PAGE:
(SLevy) That is where ‘Dual Metering’ which is the TVA improvement over ‘Net Metering’ is the better alternative. The general definition of dual metering is “the arrangement that measures energy exported to and imported from the utility grid separately.” In present use within the TVA system dual metering is configured as two meters; one meter to read the home use of electric energy and the other meter to monitor the solar energy generated and sent out to the distribution line. Do not confuse this with ‘Smart Metering’ where electronic measurement devices are used by utilities to communicate information for billing customers and operating their electric systems. Kudos for TVA. Why? Because the individual user should be responsible for his or her share of the cost of maintaining the distribution grid based on how much energy they use. Their use is separately metered under Dual Metering. Now the rooftop solar is also separately metered so that the user can and should be justly compensated for the excess energy their solar system produces that goes out on the grid to be used by the neighbors. This extra solar energy should be fairly compensated as the utility saves money by not having to buy the energy delivered to the grid by the solar system from the utility power provider. So TVA and its distributors have the advantage of being in a position to fairly deal with the solar PV rooftop user/provider. What do you think?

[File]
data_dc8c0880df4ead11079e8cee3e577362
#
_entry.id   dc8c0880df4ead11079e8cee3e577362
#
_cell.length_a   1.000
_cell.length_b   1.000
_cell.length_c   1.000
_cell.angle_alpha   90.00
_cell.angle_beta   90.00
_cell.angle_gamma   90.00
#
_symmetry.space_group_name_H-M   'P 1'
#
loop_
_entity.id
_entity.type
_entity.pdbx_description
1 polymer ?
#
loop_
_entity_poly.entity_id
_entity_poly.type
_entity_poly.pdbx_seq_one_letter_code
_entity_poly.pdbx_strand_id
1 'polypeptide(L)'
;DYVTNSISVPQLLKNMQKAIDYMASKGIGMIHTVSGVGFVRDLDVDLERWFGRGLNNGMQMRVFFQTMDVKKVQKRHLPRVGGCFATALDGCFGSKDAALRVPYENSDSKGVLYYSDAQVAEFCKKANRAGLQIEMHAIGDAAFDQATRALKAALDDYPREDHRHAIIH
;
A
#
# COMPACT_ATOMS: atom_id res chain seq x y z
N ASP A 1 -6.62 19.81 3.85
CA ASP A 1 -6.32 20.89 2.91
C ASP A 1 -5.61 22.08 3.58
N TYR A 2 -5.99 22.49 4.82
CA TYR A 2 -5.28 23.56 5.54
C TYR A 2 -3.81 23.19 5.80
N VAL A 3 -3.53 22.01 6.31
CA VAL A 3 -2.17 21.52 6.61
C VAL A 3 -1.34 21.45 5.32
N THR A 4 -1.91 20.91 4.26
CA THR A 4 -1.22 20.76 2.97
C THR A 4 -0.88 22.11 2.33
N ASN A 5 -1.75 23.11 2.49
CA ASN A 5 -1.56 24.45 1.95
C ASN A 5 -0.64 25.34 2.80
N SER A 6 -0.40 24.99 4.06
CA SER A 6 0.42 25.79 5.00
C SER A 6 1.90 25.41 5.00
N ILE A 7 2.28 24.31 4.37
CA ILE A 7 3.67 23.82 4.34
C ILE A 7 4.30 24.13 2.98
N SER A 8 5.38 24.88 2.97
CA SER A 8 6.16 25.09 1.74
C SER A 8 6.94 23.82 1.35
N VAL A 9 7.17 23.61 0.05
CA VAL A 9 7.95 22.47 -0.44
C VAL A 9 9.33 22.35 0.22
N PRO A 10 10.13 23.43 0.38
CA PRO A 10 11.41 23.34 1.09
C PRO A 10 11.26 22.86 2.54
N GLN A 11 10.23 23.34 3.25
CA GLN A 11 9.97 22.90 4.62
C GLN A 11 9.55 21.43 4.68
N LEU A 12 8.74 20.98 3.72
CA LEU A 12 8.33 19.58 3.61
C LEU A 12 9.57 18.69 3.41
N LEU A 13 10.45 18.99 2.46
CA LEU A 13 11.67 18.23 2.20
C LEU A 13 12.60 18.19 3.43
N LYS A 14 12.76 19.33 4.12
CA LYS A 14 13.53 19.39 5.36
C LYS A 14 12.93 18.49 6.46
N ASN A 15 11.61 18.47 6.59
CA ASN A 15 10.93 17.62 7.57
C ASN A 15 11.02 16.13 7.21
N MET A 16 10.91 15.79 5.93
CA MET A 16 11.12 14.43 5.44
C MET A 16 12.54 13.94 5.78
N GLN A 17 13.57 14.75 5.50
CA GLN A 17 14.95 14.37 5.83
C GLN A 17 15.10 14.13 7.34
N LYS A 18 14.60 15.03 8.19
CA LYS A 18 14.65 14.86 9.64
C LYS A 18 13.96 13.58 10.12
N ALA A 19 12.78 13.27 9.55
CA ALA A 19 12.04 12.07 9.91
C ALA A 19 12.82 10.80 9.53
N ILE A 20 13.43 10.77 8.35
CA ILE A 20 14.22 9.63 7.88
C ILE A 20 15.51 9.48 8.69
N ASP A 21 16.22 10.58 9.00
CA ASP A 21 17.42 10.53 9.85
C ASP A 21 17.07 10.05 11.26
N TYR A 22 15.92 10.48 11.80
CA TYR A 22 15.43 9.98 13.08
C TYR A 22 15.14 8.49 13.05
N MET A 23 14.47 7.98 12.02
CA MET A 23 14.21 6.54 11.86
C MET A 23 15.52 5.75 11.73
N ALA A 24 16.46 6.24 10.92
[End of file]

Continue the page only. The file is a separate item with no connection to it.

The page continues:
original article in New Republic.